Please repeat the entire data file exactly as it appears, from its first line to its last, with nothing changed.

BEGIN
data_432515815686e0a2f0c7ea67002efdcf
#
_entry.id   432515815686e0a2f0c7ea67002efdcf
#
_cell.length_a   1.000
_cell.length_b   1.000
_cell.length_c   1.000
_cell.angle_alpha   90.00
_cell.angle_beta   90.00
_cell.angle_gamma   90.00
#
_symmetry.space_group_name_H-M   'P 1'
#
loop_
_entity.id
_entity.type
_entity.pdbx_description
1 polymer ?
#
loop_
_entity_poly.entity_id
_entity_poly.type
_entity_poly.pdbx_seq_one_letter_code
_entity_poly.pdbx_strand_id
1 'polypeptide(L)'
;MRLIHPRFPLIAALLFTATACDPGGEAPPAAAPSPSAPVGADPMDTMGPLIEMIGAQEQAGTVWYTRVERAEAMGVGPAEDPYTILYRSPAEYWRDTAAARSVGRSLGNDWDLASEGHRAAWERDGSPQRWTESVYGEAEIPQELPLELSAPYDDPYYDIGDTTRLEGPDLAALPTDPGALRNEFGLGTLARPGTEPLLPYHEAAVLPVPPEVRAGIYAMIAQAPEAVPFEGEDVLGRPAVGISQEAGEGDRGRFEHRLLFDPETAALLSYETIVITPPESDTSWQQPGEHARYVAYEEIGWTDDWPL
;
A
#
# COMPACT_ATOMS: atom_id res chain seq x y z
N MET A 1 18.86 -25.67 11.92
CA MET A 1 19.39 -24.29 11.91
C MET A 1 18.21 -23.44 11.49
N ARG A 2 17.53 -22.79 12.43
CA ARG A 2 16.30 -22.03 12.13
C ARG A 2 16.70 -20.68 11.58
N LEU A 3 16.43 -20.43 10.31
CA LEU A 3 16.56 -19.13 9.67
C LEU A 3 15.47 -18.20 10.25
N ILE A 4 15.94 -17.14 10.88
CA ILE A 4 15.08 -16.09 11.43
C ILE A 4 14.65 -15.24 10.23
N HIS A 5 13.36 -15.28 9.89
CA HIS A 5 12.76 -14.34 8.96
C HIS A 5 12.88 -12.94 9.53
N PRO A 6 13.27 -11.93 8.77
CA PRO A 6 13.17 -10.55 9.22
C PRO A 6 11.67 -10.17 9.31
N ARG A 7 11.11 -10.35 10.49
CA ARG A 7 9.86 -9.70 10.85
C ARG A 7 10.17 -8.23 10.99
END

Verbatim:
data_432515815686e0a2f0c7ea67002efdcf
#
_entry.id   432515815686e0a2f0c7ea67002efdcf
#
_cell.length_a   1.000
_cell.length_b   1.000
_cell.length_c   1.000
_cell.angle_alpha   90.00
_cell.angle_beta   90.00
_cell.angle_gamma   90.00
#
_symmetry.space_group_name_H-M   'P 1'
#
loop_
_entity.id
_entity.type
_entity.pdbx_description
1 polymer ?
#
loop_
_entity_poly.entity_id
_entity_poly.type
_entity_poly.pdbx_seq_one_letter_code
_entity_poly.pdbx_strand_id
1 'polypeptide(L)'
;MRLIHPRFPLIAALLFTATACDPGGEAPPAAAPSPSAPVGADPMDTMGPLIEMIGAQEQAGTVWYTRVERAEAMGVGPAEDPYTILYRSPAEYWRDTAAARSVGRSLGNDWDLASEGHRAAWERDGSPQRWTESVYGEAEIPQELPLELSAPYDDPYYDIGDTTRLEGPDLAALPTDPGALRNEFGLGTLARPGTEPLLPYHEAAVLPVPPEVRAGIYAMIAQAPEAVPFEGEDVLGRPAVGISQEAGEGDRGRFEHRLLFDPETAALLSYETIVITPPESDTSWQQPGEHARYVAYEEIGWTDDWPL
;
A
#
# COMPACT_ATOMS: atom_id res chain seq x y z
N MET A 1 18.86 -25.67 11.92
CA MET A 1 19.39 -24.29 11.91
C MET A 1 18.21 -23.44 11.49
N ARG A 2 17.53 -22.79 12.43
CA ARG A 2 16.30 -22.03 12.13
C ARG A 2 16.70 -20.68 11.58
N LEU A 3 16.43 -20.43 10.31
CA LEU A 3 16.56 -19.13 9.67
C LEU A 3 15.47 -18.20 10.25
N ILE A 4 15.94 -17.14 10.88
CA ILE A 4 15.08 -16.09 11.43
C ILE A 4 14.65 -15.24 10.23
N HIS A 5 13.36 -15.28 9.89
CA HIS A 5 12.76 -14.34 8.96
C HIS A 5 12.88 -12.94 9.53
N PRO A 6 13.27 -11.93 8.77
CA PRO A 6 13.17 -10.55 9.22
C PRO A 6 11.67 -10.17 9.31
N ARG A 7 11.11 -10.35 10.49
CA ARG A 7 9.86 -9.70 10.85
C ARG A 7 10.17 -8.23 10.99